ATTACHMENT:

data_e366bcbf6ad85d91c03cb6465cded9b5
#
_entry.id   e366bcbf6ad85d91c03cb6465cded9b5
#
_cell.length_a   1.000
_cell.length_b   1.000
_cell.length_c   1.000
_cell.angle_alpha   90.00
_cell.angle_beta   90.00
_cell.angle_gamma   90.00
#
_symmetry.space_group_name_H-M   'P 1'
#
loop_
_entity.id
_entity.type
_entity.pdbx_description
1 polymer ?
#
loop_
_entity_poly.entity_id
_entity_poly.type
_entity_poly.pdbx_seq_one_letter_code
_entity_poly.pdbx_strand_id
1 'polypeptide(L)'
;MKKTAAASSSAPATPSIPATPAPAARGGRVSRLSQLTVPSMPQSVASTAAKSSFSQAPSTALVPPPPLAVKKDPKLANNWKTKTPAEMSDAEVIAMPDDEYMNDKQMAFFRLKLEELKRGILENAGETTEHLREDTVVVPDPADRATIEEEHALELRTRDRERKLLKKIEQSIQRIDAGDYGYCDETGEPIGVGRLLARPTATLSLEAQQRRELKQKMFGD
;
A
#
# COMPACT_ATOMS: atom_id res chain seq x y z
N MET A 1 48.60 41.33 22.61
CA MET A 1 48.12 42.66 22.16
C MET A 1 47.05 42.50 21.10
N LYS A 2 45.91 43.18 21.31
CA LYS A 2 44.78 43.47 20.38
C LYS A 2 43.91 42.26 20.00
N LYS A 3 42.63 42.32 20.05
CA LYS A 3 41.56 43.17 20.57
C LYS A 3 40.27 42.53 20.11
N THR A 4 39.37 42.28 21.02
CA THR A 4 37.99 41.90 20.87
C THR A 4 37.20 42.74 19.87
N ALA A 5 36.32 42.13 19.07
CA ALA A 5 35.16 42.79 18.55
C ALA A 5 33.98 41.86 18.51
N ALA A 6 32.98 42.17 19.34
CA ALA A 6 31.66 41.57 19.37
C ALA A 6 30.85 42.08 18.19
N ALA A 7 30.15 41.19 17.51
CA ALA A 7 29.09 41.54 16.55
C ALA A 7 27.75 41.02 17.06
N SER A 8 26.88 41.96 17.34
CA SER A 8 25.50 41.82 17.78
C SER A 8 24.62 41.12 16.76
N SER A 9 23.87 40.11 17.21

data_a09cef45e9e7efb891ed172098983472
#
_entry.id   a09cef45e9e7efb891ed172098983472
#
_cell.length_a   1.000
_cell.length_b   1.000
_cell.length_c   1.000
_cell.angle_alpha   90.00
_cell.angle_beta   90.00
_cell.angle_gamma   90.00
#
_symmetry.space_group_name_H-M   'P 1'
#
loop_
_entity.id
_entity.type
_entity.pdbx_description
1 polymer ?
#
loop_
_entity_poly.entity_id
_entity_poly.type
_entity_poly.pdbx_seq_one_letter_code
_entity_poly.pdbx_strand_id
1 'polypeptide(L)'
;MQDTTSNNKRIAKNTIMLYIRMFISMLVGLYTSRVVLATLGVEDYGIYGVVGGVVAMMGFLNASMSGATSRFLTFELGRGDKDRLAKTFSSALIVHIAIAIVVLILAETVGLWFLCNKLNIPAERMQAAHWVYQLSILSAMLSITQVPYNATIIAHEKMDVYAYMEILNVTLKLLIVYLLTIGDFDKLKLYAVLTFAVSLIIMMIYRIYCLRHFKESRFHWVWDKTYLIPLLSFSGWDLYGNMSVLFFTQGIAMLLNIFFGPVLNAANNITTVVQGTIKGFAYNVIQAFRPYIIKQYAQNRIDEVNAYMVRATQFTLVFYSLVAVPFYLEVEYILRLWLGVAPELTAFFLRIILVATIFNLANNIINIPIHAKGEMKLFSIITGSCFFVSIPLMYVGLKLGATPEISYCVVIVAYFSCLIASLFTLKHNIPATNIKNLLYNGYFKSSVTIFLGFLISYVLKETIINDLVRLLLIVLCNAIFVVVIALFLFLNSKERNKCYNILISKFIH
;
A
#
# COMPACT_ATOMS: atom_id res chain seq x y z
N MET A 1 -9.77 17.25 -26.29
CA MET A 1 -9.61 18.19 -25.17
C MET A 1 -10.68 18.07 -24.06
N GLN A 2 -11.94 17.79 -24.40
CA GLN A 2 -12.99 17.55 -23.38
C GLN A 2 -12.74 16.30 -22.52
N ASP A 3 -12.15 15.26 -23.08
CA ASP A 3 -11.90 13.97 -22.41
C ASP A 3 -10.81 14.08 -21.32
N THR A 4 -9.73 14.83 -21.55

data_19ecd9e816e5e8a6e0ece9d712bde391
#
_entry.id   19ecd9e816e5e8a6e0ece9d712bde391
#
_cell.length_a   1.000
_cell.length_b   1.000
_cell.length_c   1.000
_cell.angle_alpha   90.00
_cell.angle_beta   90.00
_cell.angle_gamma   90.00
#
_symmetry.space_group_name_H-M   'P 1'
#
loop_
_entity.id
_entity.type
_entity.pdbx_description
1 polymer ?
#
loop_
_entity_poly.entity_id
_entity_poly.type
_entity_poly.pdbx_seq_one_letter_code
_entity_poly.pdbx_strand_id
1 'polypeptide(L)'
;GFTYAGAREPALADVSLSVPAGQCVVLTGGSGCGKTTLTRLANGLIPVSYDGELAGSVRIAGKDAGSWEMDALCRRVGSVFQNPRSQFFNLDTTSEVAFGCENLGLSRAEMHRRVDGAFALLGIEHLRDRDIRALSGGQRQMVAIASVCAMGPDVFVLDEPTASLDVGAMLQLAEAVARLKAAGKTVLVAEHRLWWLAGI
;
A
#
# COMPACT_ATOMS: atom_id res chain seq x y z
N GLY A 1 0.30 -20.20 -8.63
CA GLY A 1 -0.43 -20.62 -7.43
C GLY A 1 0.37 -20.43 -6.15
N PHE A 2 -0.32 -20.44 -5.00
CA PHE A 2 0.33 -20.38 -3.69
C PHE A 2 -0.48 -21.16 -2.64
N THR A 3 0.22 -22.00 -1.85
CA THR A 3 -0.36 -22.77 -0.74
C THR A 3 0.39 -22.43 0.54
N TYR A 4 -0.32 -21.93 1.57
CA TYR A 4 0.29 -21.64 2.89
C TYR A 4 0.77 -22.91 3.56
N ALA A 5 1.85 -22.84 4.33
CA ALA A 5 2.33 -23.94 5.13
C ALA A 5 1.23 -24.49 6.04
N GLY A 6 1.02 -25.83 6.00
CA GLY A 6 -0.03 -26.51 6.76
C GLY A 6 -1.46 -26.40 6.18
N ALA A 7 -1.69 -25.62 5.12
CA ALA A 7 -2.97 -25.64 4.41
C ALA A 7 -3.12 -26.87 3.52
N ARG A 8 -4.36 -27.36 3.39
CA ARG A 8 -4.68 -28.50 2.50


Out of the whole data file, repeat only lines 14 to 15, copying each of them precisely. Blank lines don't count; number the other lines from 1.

loop_
_entity.id